Confluence is an online platform for student writing, art and research at Gallatin. The work is selected from undergraduate print journals (including the Gallatin Review, the Gallatin Research Journal, and the Journal of Global Affairs), exhibits curated in the Gallatin Galleries, visual art and performances produced for the Gallatin Arts Festival, teacher-nominated written and art works generated in courses, and independent projects commissioned by the student editors.
An essay on the separation of king and crown in William Shakespeare's Richard II. By Alexandra Carter.
“She noticed the bat as they passed the twenty-two mile marker on Route 78.” Fiction by Caitlin Mack.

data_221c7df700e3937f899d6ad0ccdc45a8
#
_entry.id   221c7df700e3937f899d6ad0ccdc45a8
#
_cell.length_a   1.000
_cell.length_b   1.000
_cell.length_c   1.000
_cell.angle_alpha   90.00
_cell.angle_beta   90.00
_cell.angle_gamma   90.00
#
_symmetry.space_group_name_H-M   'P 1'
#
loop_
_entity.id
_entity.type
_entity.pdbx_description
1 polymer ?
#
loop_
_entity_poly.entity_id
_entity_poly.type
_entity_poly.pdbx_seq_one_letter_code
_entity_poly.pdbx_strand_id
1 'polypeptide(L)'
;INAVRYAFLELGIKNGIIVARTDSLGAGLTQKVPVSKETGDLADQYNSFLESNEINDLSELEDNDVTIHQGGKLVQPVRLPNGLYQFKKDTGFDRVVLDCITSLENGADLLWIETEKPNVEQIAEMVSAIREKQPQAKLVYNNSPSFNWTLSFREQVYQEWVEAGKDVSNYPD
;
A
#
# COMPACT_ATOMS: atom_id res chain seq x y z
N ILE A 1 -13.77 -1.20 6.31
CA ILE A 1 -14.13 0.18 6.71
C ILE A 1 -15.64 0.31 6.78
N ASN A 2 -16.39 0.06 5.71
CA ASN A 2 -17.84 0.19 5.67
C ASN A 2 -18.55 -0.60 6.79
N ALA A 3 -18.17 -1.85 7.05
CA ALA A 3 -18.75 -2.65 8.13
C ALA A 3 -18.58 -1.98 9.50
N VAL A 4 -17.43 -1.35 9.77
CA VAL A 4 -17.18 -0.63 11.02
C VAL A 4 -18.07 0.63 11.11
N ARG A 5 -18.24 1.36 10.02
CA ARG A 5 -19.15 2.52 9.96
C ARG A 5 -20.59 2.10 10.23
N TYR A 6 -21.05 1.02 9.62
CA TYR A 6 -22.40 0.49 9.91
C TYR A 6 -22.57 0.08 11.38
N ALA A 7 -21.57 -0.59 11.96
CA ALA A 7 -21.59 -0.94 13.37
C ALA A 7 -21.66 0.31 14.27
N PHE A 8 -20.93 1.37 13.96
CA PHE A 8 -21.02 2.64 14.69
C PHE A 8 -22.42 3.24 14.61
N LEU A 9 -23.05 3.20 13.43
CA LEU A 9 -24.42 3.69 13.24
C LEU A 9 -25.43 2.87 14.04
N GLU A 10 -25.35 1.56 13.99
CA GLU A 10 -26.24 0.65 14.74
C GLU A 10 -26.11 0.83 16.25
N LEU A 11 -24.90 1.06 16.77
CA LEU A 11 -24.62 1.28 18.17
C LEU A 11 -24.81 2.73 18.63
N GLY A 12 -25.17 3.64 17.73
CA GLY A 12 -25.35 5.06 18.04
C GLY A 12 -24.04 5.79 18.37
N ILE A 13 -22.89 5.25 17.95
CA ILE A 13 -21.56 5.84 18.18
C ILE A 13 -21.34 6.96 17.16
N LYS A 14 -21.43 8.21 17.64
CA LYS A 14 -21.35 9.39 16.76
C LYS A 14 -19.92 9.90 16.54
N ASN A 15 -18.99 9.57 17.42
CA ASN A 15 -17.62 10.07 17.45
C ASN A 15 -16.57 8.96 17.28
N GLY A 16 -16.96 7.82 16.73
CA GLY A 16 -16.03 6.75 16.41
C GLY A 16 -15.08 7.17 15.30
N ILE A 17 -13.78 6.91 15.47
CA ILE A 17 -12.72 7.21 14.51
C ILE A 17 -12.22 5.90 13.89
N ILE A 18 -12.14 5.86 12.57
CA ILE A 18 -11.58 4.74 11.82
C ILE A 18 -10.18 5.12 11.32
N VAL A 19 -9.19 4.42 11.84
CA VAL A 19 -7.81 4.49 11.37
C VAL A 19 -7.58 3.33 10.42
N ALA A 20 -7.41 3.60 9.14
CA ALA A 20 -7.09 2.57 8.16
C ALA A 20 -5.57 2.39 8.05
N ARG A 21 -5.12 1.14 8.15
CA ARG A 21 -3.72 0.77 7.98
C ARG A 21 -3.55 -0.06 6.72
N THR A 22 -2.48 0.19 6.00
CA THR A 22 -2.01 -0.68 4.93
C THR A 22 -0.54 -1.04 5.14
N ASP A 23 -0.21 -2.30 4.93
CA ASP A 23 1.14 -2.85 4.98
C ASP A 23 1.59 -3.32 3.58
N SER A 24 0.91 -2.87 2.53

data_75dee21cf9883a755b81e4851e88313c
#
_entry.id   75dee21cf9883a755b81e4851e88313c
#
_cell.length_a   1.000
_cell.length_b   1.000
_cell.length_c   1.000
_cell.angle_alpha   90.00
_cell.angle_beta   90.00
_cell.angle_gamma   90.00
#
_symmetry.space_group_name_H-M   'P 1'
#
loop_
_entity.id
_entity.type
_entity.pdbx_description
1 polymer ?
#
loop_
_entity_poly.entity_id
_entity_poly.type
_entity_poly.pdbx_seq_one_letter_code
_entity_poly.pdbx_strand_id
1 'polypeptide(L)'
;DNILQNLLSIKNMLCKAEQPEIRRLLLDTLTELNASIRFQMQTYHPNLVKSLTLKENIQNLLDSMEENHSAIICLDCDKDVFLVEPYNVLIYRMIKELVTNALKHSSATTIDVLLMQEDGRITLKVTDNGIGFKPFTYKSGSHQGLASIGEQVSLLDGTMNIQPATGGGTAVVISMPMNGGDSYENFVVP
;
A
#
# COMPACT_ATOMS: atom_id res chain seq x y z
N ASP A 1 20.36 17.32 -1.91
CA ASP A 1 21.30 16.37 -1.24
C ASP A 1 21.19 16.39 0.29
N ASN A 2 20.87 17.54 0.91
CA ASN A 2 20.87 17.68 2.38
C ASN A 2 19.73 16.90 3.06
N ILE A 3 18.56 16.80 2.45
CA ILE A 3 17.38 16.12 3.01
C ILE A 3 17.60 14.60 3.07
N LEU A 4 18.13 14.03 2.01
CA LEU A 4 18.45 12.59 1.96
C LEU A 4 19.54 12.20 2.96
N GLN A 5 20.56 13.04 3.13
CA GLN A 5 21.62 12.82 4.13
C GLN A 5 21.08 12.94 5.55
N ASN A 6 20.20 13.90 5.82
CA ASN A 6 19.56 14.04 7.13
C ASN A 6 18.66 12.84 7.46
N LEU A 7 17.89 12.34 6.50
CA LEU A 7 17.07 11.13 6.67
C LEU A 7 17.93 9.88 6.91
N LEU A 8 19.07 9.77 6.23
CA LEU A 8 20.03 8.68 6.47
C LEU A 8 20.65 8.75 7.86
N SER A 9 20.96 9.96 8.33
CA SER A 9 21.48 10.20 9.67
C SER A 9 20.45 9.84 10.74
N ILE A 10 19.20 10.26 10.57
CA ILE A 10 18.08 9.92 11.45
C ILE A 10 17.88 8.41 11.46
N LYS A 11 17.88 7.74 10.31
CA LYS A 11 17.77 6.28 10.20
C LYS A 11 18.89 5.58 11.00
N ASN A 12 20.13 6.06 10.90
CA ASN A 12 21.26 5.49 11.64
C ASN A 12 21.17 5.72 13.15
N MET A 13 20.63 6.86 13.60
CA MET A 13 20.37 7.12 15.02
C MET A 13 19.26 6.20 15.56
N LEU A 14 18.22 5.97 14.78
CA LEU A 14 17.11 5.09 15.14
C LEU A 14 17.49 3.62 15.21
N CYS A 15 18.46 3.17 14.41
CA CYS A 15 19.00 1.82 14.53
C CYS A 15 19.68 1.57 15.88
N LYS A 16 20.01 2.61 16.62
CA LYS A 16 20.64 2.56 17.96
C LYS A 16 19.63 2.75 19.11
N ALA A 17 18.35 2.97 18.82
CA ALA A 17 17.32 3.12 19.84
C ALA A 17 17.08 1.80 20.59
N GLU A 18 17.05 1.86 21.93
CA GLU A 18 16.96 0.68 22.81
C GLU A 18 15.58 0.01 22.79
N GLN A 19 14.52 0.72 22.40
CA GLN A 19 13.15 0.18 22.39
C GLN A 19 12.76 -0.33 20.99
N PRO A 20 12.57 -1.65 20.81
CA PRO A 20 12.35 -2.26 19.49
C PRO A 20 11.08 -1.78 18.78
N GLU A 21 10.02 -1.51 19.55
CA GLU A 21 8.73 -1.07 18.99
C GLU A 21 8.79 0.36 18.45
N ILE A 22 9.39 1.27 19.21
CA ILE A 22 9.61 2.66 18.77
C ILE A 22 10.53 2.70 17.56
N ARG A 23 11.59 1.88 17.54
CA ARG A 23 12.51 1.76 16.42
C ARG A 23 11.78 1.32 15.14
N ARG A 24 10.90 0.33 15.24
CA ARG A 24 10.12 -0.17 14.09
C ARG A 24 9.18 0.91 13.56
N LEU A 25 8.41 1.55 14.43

A vision for soccer fields as flood prevention systems in Lower Manhattan, created in Professor Louise Harpman's course "Architecture and Urban Design Lab." By Noah Stack.
An essay on the relationship between ethics and aesthetics in Vladimir Nabokov's Lolita written in Christopher Trogan's First-Year Writing Seminar "Aesthetics on Trial." By Arielle Friend.
"Clock-hands push / Underfoot / Time’s tired / Lull-a-bye." Poetry and percussion by Sasha Leshner.
What are the qualities that leaders share? And how do people become leaders in the first place? An audio investigation created in Professor Judith Sloan's course "Oral History, Cultural Identity and the Arts." By Brian Williams.
Confluence was created and is administered by the Writing Program. All correspondence should be directed to Allyson Paty, Writing Program Coordinator.